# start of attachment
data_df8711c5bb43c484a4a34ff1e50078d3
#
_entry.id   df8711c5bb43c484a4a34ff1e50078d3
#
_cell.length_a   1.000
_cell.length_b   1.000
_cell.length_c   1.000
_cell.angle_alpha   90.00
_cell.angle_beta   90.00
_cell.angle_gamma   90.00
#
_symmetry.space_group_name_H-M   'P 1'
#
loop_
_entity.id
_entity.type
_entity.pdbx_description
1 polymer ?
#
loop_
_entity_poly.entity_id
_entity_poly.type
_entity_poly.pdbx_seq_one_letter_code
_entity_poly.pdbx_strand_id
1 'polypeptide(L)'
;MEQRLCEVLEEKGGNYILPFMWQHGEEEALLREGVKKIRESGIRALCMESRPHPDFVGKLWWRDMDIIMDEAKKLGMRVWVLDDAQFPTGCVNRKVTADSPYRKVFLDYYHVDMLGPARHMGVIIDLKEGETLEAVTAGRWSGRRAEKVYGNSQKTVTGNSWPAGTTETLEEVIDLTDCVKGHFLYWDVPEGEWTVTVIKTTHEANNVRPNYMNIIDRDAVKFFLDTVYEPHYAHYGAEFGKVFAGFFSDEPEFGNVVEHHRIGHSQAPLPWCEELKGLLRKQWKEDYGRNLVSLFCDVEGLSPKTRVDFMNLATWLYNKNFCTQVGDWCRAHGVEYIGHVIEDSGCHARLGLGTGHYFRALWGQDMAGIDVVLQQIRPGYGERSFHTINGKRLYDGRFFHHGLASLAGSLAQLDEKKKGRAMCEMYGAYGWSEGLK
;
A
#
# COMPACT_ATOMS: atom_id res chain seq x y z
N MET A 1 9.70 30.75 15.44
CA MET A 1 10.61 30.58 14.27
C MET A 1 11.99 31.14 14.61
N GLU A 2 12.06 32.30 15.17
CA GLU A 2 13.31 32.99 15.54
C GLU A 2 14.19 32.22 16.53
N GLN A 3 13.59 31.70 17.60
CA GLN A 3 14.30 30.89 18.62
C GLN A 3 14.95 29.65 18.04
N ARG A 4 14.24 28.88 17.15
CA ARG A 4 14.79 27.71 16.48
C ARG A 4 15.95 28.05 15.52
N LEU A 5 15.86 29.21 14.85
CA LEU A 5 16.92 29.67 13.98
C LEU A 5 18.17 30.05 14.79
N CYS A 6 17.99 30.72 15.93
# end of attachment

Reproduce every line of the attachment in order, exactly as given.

data_df8711c5bb43c484a4a34ff1e50078d3
#
_entry.id   df8711c5bb43c484a4a34ff1e50078d3
#
_cell.length_a   1.000
_cell.length_b   1.000
_cell.length_c   1.000
_cell.angle_alpha   90.00
_cell.angle_beta   90.00
_cell.angle_gamma   90.00
#
_symmetry.space_group_name_H-M   'P 1'
#
loop_
_entity.id
_entity.type
_entity.pdbx_description
1 polymer ?
#
loop_
_entity_poly.entity_id
_entity_poly.type
_entity_poly.pdbx_seq_one_letter_code
_entity_poly.pdbx_strand_id
1 'polypeptide(L)'
;MEQRLCEVLEEKGGNYILPFMWQHGEEEALLREGVKKIRESGIRALCMESRPHPDFVGKLWWRDMDIIMDEAKKLGMRVWVLDDAQFPTGCVNRKVTADSPYRKVFLDYYHVDMLGPARHMGVIIDLKEGETLEAVTAGRWSGRRAEKVYGNSQKTVTGNSWPAGTTETLEEVIDLTDCVKGHFLYWDVPEGEWTVTVIKTTHEANNVRPNYMNIIDRDAVKFFLDTVYEPHYAHYGAEFGKVFAGFFSDEPEFGNVVEHHRIGHSQAPLPWCEELKGLLRKQWKEDYGRNLVSLFCDVEGLSPKTRVDFMNLATWLYNKNFCTQVGDWCRAHGVEYIGHVIEDSGCHARLGLGTGHYFRALWGQDMAGIDVVLQQIRPGYGERSFHTINGKRLYDGRFFHHGLASLAGSLAQLDEKKKGRAMCEMYGAYGWSEGLK
;
A
#
# COMPACT_ATOMS: atom_id res chain seq x y z
N MET A 1 9.70 30.75 15.44
CA MET A 1 10.61 30.58 14.27
C MET A 1 11.99 31.14 14.61
N GLU A 2 12.06 32.30 15.17
CA GLU A 2 13.31 32.99 15.54
C GLU A 2 14.19 32.22 16.53
N GLN A 3 13.59 31.70 17.60
CA GLN A 3 14.30 30.89 18.62
C GLN A 3 14.95 29.65 18.04
N ARG A 4 14.24 28.88 17.15
CA ARG A 4 14.79 27.71 16.48
C ARG A 4 15.95 28.05 15.52
N LEU A 5 15.86 29.21 14.85
CA LEU A 5 16.92 29.67 13.98
C LEU A 5 18.17 30.05 14.79
N CYS A 6 17.99 30.72 15.93